It also recognizes that “40 percent of Internet users don’t use the scroll bar,” Wilson said. “If your product page is more than one screen long, people will never see what you have.”

Something to avoid, however, are Flash animations. Even more important than the fact that such animations can quickly annoy many users is the inability of search engines to “see” the content included in them, so any keywords in there will be lost from the search engine’s perspective, Melberg noted. In other words, it’s a waste of content that could otherwise be helping you.

Inbound Links

Such SEO steps are fairly simple, and can help bring an e-commerce company closer to its potential customers online. “Once you’ve done these, your site will have a fighting chance in the natural search engine results,” Melberg said. “They won’t give you a No. 1 ranking, but they will make it possible for you to be found.”

To increase the odds, the next step is to try to foster inbound links to your site, or links from other pages to yours, since Google takes those as an indication of your site’s worth. While the old wisdom was to establish “reciprocal links,” or agree to link to someone else’s page if they’ll link to yours, Google quickly caught on to that strategy, so reciprocal links are now valued less in the page ranking process.

Setting up a presence on MySpace, Facebook or Second Life is one good way to get some one-way links to your site, Wilson said. Same goes for posting video content on YouTube.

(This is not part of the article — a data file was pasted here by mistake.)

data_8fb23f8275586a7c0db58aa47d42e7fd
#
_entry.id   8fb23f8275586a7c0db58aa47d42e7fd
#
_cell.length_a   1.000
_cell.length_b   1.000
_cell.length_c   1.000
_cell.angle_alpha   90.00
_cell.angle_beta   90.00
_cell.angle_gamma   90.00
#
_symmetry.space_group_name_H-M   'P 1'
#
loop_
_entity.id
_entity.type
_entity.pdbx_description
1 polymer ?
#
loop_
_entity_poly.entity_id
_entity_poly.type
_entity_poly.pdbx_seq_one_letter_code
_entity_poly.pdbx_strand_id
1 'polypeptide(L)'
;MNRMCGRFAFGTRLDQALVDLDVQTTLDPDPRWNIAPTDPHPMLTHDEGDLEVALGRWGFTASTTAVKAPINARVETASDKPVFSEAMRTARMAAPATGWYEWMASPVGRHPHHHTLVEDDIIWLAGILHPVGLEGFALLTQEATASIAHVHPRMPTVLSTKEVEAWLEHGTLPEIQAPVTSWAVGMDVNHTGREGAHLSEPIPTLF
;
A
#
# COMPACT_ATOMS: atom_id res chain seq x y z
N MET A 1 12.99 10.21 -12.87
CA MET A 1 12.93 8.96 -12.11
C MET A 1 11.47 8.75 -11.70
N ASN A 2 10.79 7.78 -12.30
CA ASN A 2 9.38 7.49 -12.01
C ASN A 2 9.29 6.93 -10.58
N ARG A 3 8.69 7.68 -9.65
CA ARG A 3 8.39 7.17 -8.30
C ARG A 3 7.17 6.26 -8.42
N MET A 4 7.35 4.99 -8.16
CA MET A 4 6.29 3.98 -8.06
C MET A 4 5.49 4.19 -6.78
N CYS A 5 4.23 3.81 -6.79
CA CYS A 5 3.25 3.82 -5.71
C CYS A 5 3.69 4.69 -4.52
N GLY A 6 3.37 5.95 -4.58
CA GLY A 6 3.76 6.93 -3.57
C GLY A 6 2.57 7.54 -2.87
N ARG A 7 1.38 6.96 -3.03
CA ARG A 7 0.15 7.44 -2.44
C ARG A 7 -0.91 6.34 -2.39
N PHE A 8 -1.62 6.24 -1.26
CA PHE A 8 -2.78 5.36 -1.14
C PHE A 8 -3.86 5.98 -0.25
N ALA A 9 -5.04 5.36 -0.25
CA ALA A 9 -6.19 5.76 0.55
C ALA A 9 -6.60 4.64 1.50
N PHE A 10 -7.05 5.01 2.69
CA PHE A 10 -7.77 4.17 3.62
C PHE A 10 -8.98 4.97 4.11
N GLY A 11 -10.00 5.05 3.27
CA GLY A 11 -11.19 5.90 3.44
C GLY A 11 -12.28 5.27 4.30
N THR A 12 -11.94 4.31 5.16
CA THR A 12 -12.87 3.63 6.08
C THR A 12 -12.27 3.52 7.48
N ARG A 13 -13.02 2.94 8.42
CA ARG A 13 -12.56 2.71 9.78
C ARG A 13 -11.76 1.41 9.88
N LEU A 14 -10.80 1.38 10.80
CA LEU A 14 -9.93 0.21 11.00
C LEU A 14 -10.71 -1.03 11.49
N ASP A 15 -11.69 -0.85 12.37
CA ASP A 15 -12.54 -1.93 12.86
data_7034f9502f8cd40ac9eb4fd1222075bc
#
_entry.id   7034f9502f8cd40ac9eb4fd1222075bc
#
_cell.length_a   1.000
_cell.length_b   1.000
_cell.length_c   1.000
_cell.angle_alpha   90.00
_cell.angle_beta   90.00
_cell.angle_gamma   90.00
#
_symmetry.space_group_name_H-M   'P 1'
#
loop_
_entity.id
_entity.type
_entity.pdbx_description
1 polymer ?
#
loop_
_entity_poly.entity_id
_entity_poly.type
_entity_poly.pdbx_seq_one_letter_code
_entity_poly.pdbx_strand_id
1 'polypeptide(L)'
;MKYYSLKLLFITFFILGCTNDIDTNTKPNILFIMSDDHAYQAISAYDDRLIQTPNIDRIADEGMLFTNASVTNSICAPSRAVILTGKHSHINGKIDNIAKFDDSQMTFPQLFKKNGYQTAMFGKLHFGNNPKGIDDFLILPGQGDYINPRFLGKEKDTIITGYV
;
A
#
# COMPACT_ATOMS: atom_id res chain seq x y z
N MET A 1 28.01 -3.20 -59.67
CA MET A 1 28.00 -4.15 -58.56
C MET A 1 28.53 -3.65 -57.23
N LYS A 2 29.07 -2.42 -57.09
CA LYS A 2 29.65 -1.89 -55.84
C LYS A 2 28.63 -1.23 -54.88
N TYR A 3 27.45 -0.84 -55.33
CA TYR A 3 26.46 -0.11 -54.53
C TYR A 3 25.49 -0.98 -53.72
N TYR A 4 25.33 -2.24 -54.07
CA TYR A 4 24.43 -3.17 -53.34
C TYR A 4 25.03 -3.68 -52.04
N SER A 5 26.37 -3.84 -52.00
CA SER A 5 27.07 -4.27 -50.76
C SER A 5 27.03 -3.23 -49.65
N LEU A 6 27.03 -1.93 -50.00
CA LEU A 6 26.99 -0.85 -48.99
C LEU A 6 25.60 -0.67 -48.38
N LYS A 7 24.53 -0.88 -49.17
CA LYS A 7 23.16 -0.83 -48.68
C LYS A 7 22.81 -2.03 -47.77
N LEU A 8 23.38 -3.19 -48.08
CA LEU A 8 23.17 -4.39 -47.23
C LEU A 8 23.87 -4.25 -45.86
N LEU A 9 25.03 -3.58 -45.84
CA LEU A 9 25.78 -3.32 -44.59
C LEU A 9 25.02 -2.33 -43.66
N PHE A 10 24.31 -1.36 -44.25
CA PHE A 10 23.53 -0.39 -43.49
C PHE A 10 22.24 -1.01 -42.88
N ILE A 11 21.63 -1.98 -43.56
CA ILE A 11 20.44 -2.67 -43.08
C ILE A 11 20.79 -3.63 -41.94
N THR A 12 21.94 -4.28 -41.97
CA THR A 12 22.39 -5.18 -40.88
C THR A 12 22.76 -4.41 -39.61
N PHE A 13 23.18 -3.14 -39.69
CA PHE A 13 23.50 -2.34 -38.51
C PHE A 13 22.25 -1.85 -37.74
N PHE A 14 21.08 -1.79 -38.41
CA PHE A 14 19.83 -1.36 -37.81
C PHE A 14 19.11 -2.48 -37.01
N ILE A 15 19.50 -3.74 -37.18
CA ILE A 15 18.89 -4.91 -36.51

Creating a blog is another good strategy, Melberg advised. Not only do you use it to link to your own site, but you can also offer to link from it to someone else’s site in exchange for an inbound link to yours. “But make sure the blog is on a different domain name,” Melberg noted — otherwise, it will be viewed as a reciprocal link.

Also pay attention to the “anchor text,” or the highlighted words the link is attached to. Once again this text should be keyword-rich, so it’s worth telling a linking partner what to use, Melberg said.

Connect With Bloggers

Getting your business listed in an online directory such as Yahoo’s can be another good way to get an inbound link, Melberg added. The Yahoo directory costs a few hundred dollars a year, but others are free, she said.

Inviting bloggers to review your product can be another way, Will Dylan, author of Small Business, Big Marketing, told the E-Commerce Times. To mitigate the risk that a less-than-stellar review could result, “look for someone who has written about an issue related to your product in the past,” Dylan added. If your site offers water-efficient lawn sprinklers, for example, a popular blogger who advocates water conservation may be an ideal target, he said.

Ultimately, the more other sites link to yours, the more important Google assumes your site is and the higher it ranks you for the search terms that matter. The higher your ranking, the more potential customers will find you. And that, in turn, can only be a good thing.

Marketing for Little Guys, Part 2: Stretching the Budget Even Further